Using Ponds Containing Native Fishes to Teach Fundamental Ecological Concepts to High School Students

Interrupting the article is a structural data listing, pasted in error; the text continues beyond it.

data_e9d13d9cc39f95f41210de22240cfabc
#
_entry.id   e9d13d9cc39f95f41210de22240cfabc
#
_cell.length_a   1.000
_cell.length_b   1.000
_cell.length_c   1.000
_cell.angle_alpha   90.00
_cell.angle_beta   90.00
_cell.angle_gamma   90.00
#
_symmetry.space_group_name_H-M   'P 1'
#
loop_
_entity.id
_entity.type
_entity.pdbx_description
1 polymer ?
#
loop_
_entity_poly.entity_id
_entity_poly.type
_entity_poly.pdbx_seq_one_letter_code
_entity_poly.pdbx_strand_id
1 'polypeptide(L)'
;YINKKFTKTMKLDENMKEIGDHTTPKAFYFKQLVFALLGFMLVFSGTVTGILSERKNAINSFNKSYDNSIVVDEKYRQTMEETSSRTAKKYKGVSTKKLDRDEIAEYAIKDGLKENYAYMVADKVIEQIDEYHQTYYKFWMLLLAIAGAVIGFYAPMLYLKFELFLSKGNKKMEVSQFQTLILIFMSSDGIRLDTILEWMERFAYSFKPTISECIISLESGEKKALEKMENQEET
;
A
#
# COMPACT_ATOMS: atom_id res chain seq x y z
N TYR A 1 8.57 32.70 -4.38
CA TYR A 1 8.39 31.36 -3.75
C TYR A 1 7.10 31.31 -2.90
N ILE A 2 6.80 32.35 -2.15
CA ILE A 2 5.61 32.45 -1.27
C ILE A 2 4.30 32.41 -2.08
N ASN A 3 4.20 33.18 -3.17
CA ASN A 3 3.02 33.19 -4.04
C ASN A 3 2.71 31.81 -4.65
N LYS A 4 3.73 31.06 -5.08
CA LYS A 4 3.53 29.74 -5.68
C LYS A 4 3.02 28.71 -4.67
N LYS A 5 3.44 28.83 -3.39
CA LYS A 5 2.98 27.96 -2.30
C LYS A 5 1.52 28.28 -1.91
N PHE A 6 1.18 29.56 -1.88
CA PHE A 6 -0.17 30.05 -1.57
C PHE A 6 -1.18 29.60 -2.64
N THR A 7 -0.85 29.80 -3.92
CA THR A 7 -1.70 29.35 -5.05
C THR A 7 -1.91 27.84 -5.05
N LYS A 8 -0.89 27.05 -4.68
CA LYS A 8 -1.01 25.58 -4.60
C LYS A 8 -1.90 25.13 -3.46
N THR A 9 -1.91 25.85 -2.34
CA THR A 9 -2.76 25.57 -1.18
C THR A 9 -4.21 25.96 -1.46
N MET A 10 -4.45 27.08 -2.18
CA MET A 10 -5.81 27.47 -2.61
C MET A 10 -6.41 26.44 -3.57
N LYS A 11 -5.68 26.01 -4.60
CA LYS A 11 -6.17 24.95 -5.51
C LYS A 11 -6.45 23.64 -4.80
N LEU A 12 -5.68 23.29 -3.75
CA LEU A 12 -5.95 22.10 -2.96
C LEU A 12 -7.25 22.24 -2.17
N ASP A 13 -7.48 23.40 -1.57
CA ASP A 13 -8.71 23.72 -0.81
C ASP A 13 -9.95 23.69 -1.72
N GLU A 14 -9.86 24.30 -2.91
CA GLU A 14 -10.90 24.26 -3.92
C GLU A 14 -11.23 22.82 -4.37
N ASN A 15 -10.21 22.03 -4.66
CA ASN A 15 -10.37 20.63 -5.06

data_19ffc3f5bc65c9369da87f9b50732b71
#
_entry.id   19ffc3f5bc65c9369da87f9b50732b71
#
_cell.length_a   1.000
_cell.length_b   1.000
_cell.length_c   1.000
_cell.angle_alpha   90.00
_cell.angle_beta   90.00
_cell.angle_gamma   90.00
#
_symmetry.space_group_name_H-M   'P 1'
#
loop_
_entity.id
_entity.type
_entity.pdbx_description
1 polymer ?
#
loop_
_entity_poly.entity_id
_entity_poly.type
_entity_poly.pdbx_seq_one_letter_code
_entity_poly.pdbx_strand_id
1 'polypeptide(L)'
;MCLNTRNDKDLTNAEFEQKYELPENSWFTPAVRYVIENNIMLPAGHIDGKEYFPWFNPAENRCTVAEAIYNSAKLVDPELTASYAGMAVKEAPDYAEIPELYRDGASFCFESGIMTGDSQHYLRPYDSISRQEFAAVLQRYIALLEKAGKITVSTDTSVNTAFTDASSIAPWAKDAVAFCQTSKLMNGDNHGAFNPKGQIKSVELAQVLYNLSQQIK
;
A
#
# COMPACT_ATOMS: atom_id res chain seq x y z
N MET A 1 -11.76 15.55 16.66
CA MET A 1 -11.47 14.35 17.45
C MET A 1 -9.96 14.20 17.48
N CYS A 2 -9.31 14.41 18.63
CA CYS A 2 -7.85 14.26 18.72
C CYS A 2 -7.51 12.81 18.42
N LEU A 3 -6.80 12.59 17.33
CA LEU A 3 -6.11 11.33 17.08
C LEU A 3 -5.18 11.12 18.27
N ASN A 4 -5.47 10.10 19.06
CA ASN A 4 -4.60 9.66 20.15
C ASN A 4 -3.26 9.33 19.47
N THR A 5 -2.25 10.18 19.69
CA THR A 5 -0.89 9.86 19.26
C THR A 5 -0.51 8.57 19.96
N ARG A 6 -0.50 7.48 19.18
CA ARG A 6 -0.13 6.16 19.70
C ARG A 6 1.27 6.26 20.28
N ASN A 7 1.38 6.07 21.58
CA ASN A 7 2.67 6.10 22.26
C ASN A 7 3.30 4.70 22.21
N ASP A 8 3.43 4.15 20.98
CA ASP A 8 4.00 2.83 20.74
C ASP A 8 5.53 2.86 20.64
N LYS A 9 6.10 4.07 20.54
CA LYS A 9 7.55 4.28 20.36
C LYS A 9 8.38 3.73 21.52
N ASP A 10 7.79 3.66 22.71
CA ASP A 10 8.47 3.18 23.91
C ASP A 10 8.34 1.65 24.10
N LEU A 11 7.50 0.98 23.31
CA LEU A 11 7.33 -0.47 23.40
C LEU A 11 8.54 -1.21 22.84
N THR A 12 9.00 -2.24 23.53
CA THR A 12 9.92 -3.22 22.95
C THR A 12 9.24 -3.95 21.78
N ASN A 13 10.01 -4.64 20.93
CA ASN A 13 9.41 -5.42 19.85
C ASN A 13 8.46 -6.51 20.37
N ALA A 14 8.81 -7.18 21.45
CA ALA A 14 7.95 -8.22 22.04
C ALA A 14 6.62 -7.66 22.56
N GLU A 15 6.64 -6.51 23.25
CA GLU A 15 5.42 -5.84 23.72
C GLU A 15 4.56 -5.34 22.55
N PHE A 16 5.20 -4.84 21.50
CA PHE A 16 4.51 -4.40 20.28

Four Arizona high schools have ponds built on their campuses stocked with Gila Topminnow or Desert Pupfish, both native species. Current science teachers rarely use the ponds due to a lack of aquatic curricula. We designed a curriculum that meets Arizona’s new science standards (Next Generation Science Standards) and helps teachers use the ponds. Students will collect and access pond data to create graphs, observe variations, make predictions, and use statistics to describe the small aquatic world at their school. Our curriculum allows students to create their own experiments based on observations with an emphasis on the importance of natural resources. Ponds emphasize that resources are limited, just like in our larger world. Students will complete a population estimate for the pond and discuss how limiting factors can change the population number and the carrying capacity. In order to determine the effectiveness of the pond, only half of the students will visit the pond in person. The other students will use videos and pictures of the pond during the lesson. The lesson ends with comparing and contrasting the fishpond and plant Earth and discussing limiting resources of Earth. The use of pre- and post-tests will determine the difference between the two groups of students and the knowledge they gain. A curriculum was developed, and a final paper for a non-thesis master’s degree was prepared. Covid 19 prevented in-person tests and work with classrooms.